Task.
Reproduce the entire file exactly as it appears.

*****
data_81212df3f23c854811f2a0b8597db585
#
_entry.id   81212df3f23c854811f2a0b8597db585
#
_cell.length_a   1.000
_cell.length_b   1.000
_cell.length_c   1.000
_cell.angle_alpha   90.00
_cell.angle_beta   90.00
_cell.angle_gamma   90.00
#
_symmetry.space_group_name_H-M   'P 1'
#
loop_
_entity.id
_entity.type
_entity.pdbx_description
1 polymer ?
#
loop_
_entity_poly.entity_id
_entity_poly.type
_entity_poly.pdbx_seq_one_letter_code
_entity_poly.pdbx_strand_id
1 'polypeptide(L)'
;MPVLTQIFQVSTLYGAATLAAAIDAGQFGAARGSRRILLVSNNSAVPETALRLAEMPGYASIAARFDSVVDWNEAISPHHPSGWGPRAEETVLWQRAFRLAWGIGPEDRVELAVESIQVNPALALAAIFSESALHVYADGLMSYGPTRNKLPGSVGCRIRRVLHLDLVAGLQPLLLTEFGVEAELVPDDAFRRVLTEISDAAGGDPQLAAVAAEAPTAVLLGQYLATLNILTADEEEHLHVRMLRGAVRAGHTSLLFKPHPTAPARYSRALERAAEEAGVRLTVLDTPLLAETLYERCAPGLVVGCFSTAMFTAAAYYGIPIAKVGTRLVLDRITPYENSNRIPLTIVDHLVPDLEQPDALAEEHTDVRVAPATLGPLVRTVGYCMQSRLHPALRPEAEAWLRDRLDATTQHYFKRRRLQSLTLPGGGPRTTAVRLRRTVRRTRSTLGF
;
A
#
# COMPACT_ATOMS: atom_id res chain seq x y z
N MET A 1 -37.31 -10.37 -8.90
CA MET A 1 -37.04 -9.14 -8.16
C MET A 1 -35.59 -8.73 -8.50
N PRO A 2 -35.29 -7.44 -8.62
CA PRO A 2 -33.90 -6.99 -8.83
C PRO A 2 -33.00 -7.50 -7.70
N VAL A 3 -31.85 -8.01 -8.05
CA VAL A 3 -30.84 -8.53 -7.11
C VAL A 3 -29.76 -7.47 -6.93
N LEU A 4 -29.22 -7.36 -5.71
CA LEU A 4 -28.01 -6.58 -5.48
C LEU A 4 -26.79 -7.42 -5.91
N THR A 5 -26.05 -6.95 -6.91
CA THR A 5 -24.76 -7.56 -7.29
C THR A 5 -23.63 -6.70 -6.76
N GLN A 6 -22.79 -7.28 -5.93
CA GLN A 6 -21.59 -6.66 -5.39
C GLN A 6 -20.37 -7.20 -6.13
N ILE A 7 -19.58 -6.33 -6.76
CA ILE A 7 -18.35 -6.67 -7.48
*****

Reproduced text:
data_81212df3f23c854811f2a0b8597db585
#
_entry.id   81212df3f23c854811f2a0b8597db585
#
_cell.length_a   1.000
_cell.length_b   1.000
_cell.length_c   1.000
_cell.angle_alpha   90.00
_cell.angle_beta   90.00
_cell.angle_gamma   90.00
#
_symmetry.space_group_name_H-M   'P 1'
#
loop_
_entity.id
_entity.type
_entity.pdbx_description
1 polymer ?
#
loop_
_entity_poly.entity_id
_entity_poly.type
_entity_poly.pdbx_seq_one_letter_code
_entity_poly.pdbx_strand_id
1 'polypeptide(L)'
;MPVLTQIFQVSTLYGAATLAAAIDAGQFGAARGSRRILLVSNNSAVPETALRLAEMPGYASIAARFDSVVDWNEAISPHHPSGWGPRAEETVLWQRAFRLAWGIGPEDRVELAVESIQVNPALALAAIFSESALHVYADGLMSYGPTRNKLPGSVGCRIRRVLHLDLVAGLQPLLLTEFGVEAELVPDDAFRRVLTEISDAAGGDPQLAAVAAEAPTAVLLGQYLATLNILTADEEEHLHVRMLRGAVRAGHTSLLFKPHPTAPARYSRALERAAEEAGVRLTVLDTPLLAETLYERCAPGLVVGCFSTAMFTAAAYYGIPIAKVGTRLVLDRITPYENSNRIPLTIVDHLVPDLEQPDALAEEHTDVRVAPATLGPLVRTVGYCMQSRLHPALRPEAEAWLRDRLDATTQHYFKRRRLQSLTLPGGGPRTTAVRLRRTVRRTRSTLGF
;
A
#
# COMPACT_ATOMS: atom_id res chain seq x y z
N MET A 1 -37.31 -10.37 -8.90
CA MET A 1 -37.04 -9.14 -8.16
C MET A 1 -35.59 -8.73 -8.50
N PRO A 2 -35.29 -7.44 -8.62
CA PRO A 2 -33.90 -6.99 -8.83
C PRO A 2 -33.00 -7.50 -7.70
N VAL A 3 -31.85 -8.01 -8.05
CA VAL A 3 -30.84 -8.53 -7.11
C VAL A 3 -29.76 -7.47 -6.93
N LEU A 4 -29.22 -7.36 -5.71
CA LEU A 4 -28.01 -6.58 -5.48
C LEU A 4 -26.79 -7.42 -5.91
N THR A 5 -26.05 -6.95 -6.91
CA THR A 5 -24.76 -7.56 -7.29
C THR A 5 -23.63 -6.70 -6.76
N GLN A 6 -22.79 -7.28 -5.93
CA GLN A 6 -21.59 -6.66 -5.39
C GLN A 6 -20.37 -7.20 -6.13
N ILE A 7 -19.58 -6.33 -6.76
CA ILE A 7 -18.35 -6.67 -7.48